If different religions answered different questions, they would be complementary.

However, it is too often the case that they don't. All the religions (and I exclude science here) largely attempt to answer the same questions, but they arrive at radically different answers that are completely undecidable within a religious context.

Sometimes, they provide answers to questions that are truly immune to sectarian inclinations. Lysenko attempted to concoct Communist friendly answers in agronomy. Christianity attempts to impose religious answers upon developmental questions -- homosexuality being a current case in point, where a religion desires to demonize a group of people based solely upon religious diktat.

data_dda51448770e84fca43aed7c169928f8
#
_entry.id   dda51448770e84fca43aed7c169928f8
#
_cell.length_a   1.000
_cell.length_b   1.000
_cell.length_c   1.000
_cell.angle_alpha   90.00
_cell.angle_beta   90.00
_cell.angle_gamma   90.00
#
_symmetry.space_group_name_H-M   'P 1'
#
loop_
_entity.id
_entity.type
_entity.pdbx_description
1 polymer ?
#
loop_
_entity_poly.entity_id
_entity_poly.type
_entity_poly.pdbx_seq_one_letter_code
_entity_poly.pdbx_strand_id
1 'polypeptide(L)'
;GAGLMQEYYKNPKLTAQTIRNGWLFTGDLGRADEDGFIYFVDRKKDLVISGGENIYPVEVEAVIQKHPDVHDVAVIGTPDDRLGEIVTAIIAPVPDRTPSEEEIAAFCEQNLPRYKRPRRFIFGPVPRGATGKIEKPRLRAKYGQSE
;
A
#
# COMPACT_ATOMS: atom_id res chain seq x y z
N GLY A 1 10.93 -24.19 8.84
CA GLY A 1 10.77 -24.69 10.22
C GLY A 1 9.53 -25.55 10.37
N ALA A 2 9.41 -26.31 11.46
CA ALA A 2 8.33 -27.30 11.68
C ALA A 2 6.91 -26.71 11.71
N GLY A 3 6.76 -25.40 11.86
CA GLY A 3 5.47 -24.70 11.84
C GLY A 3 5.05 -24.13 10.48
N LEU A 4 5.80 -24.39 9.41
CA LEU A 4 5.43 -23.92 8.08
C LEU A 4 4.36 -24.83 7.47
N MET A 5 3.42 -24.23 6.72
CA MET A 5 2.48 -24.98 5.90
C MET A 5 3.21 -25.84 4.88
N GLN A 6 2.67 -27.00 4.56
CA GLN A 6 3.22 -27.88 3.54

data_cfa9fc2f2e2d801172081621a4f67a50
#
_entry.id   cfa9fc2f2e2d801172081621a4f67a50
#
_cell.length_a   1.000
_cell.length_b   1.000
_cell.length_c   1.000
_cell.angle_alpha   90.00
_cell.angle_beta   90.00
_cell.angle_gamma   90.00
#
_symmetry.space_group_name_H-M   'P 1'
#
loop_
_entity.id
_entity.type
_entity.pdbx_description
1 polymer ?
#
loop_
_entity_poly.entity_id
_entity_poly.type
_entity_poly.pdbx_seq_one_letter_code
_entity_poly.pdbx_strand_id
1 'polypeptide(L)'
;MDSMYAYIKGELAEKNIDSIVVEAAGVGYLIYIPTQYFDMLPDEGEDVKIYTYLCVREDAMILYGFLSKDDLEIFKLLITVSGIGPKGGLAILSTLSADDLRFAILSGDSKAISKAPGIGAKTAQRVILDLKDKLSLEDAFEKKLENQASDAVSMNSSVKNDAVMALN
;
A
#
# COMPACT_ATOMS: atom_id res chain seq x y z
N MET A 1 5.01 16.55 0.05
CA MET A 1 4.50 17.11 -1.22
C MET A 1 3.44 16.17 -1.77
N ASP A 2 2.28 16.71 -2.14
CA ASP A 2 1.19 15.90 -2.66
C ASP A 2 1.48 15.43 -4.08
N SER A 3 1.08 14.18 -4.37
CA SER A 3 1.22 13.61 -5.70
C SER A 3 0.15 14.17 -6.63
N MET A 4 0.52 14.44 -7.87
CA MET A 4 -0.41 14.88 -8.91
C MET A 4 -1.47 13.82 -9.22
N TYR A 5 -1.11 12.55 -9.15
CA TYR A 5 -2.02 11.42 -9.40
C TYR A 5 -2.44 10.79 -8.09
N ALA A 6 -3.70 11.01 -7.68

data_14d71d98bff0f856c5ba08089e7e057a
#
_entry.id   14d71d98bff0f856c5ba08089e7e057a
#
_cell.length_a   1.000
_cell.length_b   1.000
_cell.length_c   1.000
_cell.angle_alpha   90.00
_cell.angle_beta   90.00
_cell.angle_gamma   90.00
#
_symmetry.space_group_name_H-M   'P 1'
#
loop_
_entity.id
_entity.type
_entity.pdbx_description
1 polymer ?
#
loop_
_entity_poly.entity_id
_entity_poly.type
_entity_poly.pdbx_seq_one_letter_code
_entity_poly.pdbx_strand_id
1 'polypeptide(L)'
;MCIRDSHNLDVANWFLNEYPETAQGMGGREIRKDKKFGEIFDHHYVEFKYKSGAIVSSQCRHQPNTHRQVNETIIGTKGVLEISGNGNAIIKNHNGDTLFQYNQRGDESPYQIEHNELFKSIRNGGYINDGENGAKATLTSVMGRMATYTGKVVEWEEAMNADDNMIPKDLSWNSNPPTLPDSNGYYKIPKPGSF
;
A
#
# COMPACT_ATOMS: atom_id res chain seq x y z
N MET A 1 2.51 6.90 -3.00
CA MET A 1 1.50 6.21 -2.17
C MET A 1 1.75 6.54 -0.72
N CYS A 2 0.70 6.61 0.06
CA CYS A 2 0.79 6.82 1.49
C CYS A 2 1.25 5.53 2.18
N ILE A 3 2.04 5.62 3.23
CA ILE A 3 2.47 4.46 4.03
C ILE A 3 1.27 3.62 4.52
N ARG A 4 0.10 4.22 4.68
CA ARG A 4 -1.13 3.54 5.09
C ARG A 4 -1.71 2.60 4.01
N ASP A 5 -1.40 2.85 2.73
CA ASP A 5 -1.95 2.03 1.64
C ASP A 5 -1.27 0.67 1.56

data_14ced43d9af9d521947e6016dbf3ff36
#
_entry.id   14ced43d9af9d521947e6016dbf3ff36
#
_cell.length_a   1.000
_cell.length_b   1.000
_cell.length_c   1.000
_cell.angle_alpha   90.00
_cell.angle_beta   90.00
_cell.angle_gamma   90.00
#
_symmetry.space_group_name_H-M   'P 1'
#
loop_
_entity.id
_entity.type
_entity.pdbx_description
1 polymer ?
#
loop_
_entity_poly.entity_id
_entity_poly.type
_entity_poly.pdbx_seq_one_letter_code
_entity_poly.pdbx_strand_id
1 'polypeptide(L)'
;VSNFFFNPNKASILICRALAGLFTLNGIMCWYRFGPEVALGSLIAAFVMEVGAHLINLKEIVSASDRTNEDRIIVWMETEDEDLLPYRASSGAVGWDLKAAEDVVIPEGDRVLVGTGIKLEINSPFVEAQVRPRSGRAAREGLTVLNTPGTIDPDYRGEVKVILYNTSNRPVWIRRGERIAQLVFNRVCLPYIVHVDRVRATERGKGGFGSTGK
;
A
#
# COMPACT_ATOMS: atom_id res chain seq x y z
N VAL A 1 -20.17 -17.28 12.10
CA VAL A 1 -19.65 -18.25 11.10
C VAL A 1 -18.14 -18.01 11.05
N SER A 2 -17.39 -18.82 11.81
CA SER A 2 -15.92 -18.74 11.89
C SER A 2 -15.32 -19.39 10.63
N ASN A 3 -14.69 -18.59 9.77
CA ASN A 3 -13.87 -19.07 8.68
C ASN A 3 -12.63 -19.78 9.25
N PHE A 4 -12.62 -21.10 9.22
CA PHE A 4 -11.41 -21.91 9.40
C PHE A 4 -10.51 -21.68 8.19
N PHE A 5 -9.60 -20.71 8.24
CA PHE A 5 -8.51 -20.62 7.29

Yet science has somethings to say about that question, none of which are the least bit friendly to those diktats.

You are right, in general it is silly to madate people believe certain things. But that doesn't stop religions from making very determined efforts in that direction.

Unlike science, by the way.

Duck said...

pass like steel-jacketed bullets through fog.

That's a great metaphor. Religion is very foglike. Like fog, it is comforting more for what it conceals than what it reveals.

Randy Kirk said...

For science as a whole, I agree more with Skipper, not so much like religion, other than in its declaration that supernaturalism is by definition excluded from the discussion.

However, certain branches of science that tend to deal with religious topics, can become very much like religion. There becomes a major doctrine around which most scientists claim certainty, a various doctrinal schisms where the deniers and anti-baptists offer the out of favor variation. Commonly there is substantial enmity between these sides.